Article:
An arborist is a professional in the field of arboriculture which is the study for the caring of trees shrubs and perennial plants. In real terms, an arborist or tree surgeon maintains the urban forest which involves pruning and removal of trees in confined spaces (suburbia).
The arbor industry has come a long way over the last 20 years and has seen rapid interest and growth due to its’ “green factor” with public awareness about the importance of trees in the urban landscape.
The industry has been slowly splitting into two main fields, the consulting arborist, who is a professional dealing solely with reports and recommendations. The other is a certified arborist who carries out any tree work such as tree pruning or removal as required.
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This split has come about due to an increased awareness by local councils of the importance of maintaining the urban forest and the amenity value of single trees to their surroundings. All Australian councils have a Tree Preservation Order (TPO) which outlines rules for the removal of trees. These rules generally include a maximum height or spread of trees that can be pruned or removed without council approval.
These are normally requested by the council when a tree of significance in the urban environment is marked for removal. They require an AQL Cert. III arborist or greater to provide recommendations on the retention or removal of said tree.
Australian Qualifications Framework for Arboriculture
In Australia, we have an Australian Qualifications Framework (AQF) which outlines the skills required to be taught for arboriculture in each state. One of the main issues with the arbor industry is the lack of regulation and the ability of anyone who owns a chainsaw to advertise themselves as an arborist and begin removing or pruning trees.
Although there are courses and it is said you should have a minimum of Certificate III in arboriculture, there is no regulation in Australia that requires a licence number to operate. By comparison, other trades such as plumbing, electrical, or building all require a licence.
New South Wales (NSW)
In NSW qualifications for arboriculture can be gained from TAFE. You can get a certificate or a diploma which varies from 2 – 5 years of part-time study.
Councils in New South Wales who have in the past only required a Certificate III to submit arborist reports for recommendations on trees, but are now more and more asking for a consulting arborist with a Diploma. This is where the industry is starting to divide with some arborist in Sydney choosing to specialise in arborist reports and others the grunt work of pruning or removing trees.
You should always check to see if council approval is needed before you remove a tree as fines can be quite substantial.
The arborists on the Central Coast of NSW which is an hour North of Sydney also seem to be going down the same route. And because there are just so many trees up that way, the demand for tree services and consulting arborist is very high and growing.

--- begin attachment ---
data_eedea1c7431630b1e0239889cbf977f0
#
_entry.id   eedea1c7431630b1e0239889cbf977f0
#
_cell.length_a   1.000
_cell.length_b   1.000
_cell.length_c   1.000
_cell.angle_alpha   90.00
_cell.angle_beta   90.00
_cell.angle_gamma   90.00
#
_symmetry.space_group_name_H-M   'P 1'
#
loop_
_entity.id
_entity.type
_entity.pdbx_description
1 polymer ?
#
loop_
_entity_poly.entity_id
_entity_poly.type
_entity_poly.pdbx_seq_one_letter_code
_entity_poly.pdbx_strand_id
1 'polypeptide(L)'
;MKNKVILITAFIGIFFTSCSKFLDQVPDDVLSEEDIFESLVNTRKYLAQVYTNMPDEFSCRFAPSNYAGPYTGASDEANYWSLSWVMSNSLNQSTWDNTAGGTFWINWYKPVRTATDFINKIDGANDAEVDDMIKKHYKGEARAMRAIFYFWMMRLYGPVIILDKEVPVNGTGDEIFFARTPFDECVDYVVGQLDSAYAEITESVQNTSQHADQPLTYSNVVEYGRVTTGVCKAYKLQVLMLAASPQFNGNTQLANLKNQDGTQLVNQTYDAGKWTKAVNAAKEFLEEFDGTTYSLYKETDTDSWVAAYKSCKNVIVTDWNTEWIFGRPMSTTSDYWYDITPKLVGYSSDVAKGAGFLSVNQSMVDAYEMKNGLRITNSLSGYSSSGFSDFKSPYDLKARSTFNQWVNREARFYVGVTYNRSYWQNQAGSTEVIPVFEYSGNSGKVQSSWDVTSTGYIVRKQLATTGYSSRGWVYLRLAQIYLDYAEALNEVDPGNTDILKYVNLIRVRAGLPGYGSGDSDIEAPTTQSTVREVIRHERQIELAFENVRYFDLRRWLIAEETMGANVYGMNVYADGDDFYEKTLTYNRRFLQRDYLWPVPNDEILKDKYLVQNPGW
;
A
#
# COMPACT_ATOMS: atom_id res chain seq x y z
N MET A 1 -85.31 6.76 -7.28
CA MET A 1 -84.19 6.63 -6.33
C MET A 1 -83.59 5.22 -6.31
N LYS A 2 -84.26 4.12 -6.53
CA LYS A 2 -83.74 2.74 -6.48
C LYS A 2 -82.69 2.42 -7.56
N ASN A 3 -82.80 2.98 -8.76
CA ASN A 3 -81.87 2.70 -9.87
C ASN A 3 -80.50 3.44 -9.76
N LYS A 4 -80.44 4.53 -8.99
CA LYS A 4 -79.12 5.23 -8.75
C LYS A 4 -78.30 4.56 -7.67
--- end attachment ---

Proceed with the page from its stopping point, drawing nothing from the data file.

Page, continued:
Newcastle arborists could also be grouped with the central coast, with a growing population and houses forever encroaching on the surrounding bushland, the demand for DA approval including trees to be taken down has seen an explosion over the past decades. Although not as numerous as other cities, arborist Newcastle is certainly just as highly skilled and competent.
The main hub for education for arboriculture is in Melbourne through the Holmesglen or SWTafe. Again you have the choice to go government or private when getting your training. There are other places for Melburnians for consideration such as Arbortrim.
Other options include:
Melbourne Poly Technic
University of Melbourne
Sherbrook Tree Service
South Australia (SA)
We of course have plenty of tree experts in the jewel of the south, the great city of Adelaide. Although arborist tree services in Adelaide mostly got their training to cut down trees in the city, there are some institutions in regional areas. The main government institution is TAFE SA. But being an in-demand industry and course there are a host of other places that provide training.
More arborist training facilities in Adelaide:
South Metropolitan (TAFE)
Western Australia (WA)
As the city of Perth has expanded over the years, the need for trees to be cleared that are encroaching on housing or that are in danger of being a fire hazard. Like most of Australia, there are plenty of places for arborists in Perth to get training such as The Trees Guild of WA, North Metro TAFE and or Arbor Trim which is a private training facility.
Being a topical state, Queensland has its fair share of storms and cyclones. So work for tree surgeons in Brisbane can be feast and famine at times. Because of high winds, the arborist all over the North East including tree arborists Sunshine Coast and the Gold Coast need to be extra vigilant when assessing trees for potential faults.
Small weaknesses in large branch unions can be life and death during cyclones, so it is better to be safe than sorry when it comes to public safety.
Training is the same across all 3 cities, although there are more courses in Brisbane so Gold Coast arboriculture students tend to travel north for their studies. Government institutions being the most popular through TAFE, but there are also a host of other private places where you can obtain certification as an arborist in Queensland.